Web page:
On Wednesday, Feb. 8, the Rivers Casino and Resort opened its doors to the general public. Inside the casino, guests gathered around all 67 table games. The 15-table poker room had a long waiting list and many, though not all, of the 1,150 slot machines were in use throughout the weekend.
According to the Daily Gazette, Schenectady police spokesman Sgt. Matt Dearing said the department added two officers to its patrols for the weekend, starting at midnight Saturday, to help navigate the additional traffic and ensure cars parked legally. With that, in addition to the 10 additional officers brought on for opening day, he commented, “There will probably still be a decent amount of volume there because it’s the first weekend … as the weeks progress, we expect it to tailor down to a normal level.”
College officials and city leaders have had an ongoing dialogue with casino operators in advance of the opening to ensure that any concerns the college had are considered or addressed.
The Wicker Wellness Center plans to partner with the New York Council on Problem Gambling on programming. The center has worked with the council in the past to remind students how the odds of the games are stacked against them. The center will continue to promote a gambling hotline number on its website, and create posters and digital ads reminding students of the services it offers.
Director of Media and Public Relations Phillip J. Wajda commented that Campus Safety has met with casino security to ensure that the casino will be strict on identification for age verification.
Wajda states, “Campus Safety will continue to monitor cameras already in place that offer a view of the casino and the surrounding area for increased activity.
The additional traffic generated by casino visitors is not expected to impact campus operations.” James Boggs ’18, went to the casino recently and documented a personal account of his experience: “Although the Rivers Casino and Resort opened at 11 a.m., the place was still jam-packed by the time Kim Bolduc ’17 and I arrived.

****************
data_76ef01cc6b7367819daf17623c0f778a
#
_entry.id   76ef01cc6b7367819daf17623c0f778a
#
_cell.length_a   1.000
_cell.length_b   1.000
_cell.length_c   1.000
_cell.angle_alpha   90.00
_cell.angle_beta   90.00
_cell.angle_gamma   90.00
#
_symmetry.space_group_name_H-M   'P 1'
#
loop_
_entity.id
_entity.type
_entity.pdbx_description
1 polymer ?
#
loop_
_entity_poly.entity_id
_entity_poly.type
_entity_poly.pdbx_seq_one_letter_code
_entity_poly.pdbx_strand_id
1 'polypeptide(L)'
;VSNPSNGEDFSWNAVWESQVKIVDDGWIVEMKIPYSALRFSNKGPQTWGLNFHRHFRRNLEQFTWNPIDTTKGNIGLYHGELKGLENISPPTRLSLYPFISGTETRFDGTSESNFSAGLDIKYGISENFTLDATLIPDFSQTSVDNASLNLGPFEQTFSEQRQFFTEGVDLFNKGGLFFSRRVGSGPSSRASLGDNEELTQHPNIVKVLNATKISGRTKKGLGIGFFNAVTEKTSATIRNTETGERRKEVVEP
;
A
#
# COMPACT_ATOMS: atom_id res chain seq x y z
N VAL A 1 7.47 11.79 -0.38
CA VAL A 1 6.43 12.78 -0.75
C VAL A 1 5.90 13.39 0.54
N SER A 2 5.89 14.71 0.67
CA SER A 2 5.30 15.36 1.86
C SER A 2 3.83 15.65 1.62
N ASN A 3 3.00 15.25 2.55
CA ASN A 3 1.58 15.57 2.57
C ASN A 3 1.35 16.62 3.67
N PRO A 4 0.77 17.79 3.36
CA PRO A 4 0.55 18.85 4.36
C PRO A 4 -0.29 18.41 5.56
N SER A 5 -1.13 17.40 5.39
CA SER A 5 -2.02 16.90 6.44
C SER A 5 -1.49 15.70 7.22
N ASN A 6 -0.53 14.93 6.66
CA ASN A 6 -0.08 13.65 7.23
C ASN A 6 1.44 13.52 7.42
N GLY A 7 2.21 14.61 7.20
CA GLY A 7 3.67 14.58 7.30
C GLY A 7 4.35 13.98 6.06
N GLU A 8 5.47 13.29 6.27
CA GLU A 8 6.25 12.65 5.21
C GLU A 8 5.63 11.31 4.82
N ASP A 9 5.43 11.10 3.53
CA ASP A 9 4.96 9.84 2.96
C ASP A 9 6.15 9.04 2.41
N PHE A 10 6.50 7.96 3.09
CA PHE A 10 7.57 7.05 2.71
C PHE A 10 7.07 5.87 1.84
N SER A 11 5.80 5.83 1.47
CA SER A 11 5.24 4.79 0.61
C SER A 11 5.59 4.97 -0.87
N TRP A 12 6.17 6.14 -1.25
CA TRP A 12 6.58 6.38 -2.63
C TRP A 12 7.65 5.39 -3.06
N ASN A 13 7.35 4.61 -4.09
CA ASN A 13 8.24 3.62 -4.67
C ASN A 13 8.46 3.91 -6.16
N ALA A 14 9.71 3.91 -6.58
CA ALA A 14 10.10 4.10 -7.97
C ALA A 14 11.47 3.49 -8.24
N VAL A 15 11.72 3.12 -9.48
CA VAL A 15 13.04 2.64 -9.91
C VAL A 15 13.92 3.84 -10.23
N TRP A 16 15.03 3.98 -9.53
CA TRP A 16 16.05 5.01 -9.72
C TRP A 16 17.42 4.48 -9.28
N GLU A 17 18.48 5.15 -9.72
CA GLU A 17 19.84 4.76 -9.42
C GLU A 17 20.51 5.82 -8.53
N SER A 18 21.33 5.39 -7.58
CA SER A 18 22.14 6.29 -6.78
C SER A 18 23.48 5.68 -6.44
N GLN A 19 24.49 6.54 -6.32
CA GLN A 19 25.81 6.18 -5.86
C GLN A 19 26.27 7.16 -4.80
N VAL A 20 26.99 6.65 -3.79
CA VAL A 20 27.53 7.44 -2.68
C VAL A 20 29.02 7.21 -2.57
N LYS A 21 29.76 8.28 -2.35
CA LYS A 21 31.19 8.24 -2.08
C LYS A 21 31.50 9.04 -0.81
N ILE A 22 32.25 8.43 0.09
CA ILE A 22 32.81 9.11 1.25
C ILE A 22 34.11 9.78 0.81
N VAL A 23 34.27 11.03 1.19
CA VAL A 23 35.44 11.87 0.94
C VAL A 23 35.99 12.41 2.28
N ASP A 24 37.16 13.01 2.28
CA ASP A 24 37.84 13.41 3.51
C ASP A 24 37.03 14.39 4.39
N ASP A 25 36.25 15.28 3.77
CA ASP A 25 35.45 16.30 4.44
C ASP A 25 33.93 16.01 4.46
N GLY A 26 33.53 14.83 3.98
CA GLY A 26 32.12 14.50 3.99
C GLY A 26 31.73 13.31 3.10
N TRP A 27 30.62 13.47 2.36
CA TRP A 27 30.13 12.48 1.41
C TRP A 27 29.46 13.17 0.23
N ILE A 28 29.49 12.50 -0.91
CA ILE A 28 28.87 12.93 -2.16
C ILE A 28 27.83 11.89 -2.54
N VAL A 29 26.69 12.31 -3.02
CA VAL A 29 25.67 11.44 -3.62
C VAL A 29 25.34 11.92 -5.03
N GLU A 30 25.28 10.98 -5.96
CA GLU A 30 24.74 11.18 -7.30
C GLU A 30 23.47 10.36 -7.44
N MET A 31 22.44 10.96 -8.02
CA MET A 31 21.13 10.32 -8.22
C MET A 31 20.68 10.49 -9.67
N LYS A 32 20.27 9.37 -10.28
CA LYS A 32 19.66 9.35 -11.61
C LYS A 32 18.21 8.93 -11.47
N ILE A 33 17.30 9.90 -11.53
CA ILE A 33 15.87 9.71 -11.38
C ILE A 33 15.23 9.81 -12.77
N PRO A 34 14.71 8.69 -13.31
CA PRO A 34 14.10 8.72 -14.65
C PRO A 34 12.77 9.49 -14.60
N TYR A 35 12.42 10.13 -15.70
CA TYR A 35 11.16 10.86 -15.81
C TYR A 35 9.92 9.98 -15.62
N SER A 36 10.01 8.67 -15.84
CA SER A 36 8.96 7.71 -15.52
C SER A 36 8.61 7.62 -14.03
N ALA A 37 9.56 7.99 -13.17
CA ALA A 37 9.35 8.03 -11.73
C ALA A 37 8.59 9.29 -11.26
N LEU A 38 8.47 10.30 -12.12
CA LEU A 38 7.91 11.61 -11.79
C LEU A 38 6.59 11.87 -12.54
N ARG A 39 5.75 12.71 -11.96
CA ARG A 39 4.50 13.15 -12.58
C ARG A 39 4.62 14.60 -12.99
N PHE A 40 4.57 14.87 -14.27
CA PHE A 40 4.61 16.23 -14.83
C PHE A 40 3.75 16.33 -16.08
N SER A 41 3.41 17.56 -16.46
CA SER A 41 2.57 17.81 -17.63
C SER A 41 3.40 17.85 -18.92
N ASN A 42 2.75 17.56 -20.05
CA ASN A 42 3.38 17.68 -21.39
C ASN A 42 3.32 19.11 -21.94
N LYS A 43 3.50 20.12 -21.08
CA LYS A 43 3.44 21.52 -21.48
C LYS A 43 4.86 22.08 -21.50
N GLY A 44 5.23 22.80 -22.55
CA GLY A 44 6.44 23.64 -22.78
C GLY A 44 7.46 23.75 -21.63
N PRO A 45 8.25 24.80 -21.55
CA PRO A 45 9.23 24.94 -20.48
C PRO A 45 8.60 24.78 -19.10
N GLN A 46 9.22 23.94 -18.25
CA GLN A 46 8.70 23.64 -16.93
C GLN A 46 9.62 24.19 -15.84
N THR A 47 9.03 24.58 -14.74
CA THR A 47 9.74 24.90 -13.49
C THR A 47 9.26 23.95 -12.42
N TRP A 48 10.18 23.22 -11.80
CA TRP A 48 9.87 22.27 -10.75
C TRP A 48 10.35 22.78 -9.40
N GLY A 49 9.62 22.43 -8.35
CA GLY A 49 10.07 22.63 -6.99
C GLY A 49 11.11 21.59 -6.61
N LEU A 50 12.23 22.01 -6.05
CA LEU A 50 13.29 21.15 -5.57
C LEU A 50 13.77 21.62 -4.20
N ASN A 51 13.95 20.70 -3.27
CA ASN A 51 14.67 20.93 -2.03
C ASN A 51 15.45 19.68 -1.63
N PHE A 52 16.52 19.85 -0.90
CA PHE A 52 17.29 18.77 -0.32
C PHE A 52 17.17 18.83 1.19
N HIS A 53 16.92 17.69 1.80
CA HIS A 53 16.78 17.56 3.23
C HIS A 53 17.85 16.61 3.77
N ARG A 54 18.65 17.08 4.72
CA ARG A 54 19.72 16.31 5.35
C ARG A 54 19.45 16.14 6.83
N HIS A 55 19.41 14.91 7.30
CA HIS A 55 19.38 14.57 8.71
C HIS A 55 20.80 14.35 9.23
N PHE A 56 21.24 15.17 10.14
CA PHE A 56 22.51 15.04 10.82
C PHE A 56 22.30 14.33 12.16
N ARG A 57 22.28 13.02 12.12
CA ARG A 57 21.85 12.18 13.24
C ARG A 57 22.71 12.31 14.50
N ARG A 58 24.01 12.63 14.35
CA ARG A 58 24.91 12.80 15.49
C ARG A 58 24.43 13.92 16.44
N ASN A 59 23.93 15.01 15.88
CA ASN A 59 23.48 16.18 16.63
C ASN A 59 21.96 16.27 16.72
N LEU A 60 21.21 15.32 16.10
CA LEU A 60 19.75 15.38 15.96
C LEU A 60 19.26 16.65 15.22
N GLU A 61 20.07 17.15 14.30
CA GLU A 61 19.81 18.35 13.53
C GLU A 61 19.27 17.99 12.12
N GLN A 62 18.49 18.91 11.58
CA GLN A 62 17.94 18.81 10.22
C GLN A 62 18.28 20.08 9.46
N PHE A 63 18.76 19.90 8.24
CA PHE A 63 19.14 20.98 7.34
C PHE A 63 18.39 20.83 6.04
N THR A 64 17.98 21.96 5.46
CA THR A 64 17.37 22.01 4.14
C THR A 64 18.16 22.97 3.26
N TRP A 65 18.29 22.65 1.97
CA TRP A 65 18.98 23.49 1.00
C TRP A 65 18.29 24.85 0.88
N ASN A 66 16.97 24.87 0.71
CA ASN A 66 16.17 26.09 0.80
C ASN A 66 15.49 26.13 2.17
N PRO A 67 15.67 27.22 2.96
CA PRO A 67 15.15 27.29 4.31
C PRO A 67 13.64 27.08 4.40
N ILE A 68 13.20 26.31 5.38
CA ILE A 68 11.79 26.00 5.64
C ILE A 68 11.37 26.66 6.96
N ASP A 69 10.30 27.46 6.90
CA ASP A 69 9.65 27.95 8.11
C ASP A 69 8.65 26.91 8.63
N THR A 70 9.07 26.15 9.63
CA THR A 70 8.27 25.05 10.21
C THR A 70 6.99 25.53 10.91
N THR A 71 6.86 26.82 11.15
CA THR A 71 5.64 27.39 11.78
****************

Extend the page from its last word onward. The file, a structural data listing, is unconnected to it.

The way into the casino is barred by casino security, looking to ensure that no one under-age makes it into the gambling area. Wall-to-wall gambling covered the floor’s wall-to-wall carpeting.
Down the center was an aisle of card tables, with dealers running nearly every game from blackjack to roulette to Mississippi stud. On either side of the center aisle were countless slot machines. Although some resembled the classic image of a slot machine, most featured massive digital displays with four, five or six lines of symbols and dozens of lines along which a win could be won.
The noise of the crowd, along with the cacophonous ringing and bright flashing of the slots, gave the casino floor a frenetic and exuberant atmosphere. The presence of Johnny’s Italian Restaurant, the Mallozzi Family restaurant and even Villa Italia meant that no one who was craving Italian would go unsatisfied.
Finally, Van Slyck’s bar and lounge allows anyone to go from the glitzy gambling atmosphere into a more low-key bar area without ever leaving the building.”
The developer and operator of the $300 million casino is Rush Street Gaming. Headquartered in Chicago, Rush Street Gaming has developed and currently operates three highly successful, award-winning casinos in Des Plaines, Ill., Pittsburgh and Philadelphia, Penn.
“Campus Safety has been in touch with counterparts at other schools who are in close proximity to identify any issues that might occur. In general, other schools have not seen any significant problems. Campus Safety has met with casino security, which indicated that the casino will be extremely strict on identification for age verification,” said Wajda.
“Campus Safety will continue to monitor cameras already in place that offer a view of the casino and the surrounding area for increased activity. The additional traffic generated by casino visitors is not expected to impact campus operations,” continued Wajda.
Wajda also shared that the College remains supportive of Schenectady’s ongoing revitalization efforts: “We will continue to work with city leaders and others to ensure that those efforts dovetail with our responsibility to the campus community.”